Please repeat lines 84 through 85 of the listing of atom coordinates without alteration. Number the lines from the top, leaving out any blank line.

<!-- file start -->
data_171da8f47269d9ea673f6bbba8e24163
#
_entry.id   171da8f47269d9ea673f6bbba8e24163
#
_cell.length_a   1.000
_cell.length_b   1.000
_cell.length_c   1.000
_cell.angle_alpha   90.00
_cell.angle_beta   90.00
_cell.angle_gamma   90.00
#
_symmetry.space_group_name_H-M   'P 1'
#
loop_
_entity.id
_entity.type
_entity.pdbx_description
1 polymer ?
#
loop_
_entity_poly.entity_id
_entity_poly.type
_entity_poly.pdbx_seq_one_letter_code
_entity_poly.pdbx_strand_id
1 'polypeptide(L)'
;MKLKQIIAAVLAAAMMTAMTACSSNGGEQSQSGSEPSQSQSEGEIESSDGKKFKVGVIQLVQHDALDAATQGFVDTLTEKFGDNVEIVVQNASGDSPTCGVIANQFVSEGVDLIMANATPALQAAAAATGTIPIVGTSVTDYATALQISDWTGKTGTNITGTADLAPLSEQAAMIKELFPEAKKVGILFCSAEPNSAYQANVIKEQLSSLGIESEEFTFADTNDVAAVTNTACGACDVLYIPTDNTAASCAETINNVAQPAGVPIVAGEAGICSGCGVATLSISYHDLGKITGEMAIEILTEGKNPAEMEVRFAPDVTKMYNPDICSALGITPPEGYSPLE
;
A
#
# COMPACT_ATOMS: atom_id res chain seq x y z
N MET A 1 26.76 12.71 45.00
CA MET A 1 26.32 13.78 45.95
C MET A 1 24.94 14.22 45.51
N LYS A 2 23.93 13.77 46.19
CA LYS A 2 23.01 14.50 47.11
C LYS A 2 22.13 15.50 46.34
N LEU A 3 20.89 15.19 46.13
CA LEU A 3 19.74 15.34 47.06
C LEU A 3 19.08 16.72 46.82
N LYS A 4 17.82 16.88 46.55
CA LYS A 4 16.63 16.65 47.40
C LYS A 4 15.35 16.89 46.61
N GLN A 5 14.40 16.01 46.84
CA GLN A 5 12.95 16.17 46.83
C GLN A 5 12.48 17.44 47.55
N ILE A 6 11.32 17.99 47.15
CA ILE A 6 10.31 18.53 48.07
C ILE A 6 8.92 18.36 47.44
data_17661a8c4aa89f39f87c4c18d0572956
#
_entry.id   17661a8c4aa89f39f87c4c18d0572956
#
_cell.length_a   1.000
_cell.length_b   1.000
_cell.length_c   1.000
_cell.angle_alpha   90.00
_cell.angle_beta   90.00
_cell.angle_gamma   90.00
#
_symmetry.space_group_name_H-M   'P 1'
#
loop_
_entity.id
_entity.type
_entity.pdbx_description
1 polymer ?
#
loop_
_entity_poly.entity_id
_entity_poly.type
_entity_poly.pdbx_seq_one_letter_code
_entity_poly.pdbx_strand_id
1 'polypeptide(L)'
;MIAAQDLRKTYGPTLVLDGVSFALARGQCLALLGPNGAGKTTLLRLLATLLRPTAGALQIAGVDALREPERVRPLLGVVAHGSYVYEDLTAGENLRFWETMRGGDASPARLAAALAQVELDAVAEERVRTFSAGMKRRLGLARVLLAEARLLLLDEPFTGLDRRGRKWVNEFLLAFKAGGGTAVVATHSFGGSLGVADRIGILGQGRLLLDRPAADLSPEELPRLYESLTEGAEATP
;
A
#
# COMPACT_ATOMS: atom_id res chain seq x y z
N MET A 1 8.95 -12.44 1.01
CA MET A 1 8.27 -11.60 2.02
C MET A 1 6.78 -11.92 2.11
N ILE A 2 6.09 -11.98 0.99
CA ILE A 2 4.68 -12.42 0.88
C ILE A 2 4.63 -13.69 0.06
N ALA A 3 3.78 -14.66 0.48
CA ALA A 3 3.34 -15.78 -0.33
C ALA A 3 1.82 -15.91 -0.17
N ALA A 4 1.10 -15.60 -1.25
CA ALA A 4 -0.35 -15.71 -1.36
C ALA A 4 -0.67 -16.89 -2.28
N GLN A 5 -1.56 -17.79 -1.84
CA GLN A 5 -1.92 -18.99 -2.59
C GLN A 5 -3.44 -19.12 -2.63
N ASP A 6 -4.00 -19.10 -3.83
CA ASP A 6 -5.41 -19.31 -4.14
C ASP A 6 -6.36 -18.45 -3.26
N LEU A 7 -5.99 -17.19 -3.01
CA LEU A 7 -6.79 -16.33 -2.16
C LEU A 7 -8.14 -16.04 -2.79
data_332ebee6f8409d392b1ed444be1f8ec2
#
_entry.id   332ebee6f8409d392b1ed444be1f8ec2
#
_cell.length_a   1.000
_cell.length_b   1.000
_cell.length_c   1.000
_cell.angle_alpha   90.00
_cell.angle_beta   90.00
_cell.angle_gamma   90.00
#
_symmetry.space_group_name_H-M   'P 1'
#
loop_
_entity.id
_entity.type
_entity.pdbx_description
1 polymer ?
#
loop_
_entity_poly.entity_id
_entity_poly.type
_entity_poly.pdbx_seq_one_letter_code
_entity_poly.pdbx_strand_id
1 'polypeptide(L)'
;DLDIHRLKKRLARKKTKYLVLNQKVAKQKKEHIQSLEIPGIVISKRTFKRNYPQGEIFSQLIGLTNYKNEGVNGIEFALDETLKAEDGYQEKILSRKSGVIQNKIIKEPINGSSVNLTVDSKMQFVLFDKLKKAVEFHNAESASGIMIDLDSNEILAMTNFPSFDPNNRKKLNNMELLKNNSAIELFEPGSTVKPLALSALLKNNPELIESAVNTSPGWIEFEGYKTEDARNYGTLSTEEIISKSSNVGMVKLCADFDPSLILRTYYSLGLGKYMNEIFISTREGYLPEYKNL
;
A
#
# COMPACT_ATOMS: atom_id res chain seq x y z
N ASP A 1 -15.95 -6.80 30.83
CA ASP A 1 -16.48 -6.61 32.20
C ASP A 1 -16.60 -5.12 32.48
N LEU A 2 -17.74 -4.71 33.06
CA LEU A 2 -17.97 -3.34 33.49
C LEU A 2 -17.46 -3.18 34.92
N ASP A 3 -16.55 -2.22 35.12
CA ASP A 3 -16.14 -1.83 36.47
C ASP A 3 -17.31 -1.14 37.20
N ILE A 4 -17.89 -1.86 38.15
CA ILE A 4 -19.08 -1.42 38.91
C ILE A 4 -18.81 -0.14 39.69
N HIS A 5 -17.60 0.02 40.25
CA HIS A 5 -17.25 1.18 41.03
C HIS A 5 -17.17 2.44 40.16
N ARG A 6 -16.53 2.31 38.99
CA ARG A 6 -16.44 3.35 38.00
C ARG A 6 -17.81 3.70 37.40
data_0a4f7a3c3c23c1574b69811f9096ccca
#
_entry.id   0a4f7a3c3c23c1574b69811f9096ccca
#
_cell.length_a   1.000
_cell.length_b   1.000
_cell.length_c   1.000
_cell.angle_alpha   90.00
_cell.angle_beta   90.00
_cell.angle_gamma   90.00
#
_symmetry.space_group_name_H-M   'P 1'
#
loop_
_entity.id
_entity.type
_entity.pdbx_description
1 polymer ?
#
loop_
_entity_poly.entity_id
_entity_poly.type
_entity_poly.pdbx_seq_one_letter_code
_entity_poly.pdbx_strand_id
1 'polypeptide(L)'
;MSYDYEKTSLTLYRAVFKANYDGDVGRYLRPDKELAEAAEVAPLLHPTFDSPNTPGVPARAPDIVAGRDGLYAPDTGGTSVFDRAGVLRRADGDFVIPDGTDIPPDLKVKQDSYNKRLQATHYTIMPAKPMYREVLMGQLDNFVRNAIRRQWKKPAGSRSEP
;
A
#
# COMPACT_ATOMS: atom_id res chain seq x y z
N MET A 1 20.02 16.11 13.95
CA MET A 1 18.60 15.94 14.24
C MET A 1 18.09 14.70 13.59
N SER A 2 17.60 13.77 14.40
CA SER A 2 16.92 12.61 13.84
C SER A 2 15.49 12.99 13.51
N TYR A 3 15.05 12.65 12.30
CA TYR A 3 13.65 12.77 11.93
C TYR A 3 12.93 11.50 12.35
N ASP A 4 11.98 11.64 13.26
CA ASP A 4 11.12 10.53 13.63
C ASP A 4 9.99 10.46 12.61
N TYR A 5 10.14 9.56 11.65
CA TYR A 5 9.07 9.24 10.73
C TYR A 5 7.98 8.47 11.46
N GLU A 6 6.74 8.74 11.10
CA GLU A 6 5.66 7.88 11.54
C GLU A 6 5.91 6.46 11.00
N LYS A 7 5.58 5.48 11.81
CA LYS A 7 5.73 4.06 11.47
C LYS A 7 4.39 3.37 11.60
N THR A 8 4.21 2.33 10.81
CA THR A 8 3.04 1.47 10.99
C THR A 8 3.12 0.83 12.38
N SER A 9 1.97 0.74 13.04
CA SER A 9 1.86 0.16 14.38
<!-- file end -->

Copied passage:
C ILE A 2 4.63 -13.69 0.06
N ALA A 3 3.78 -14.66 0.48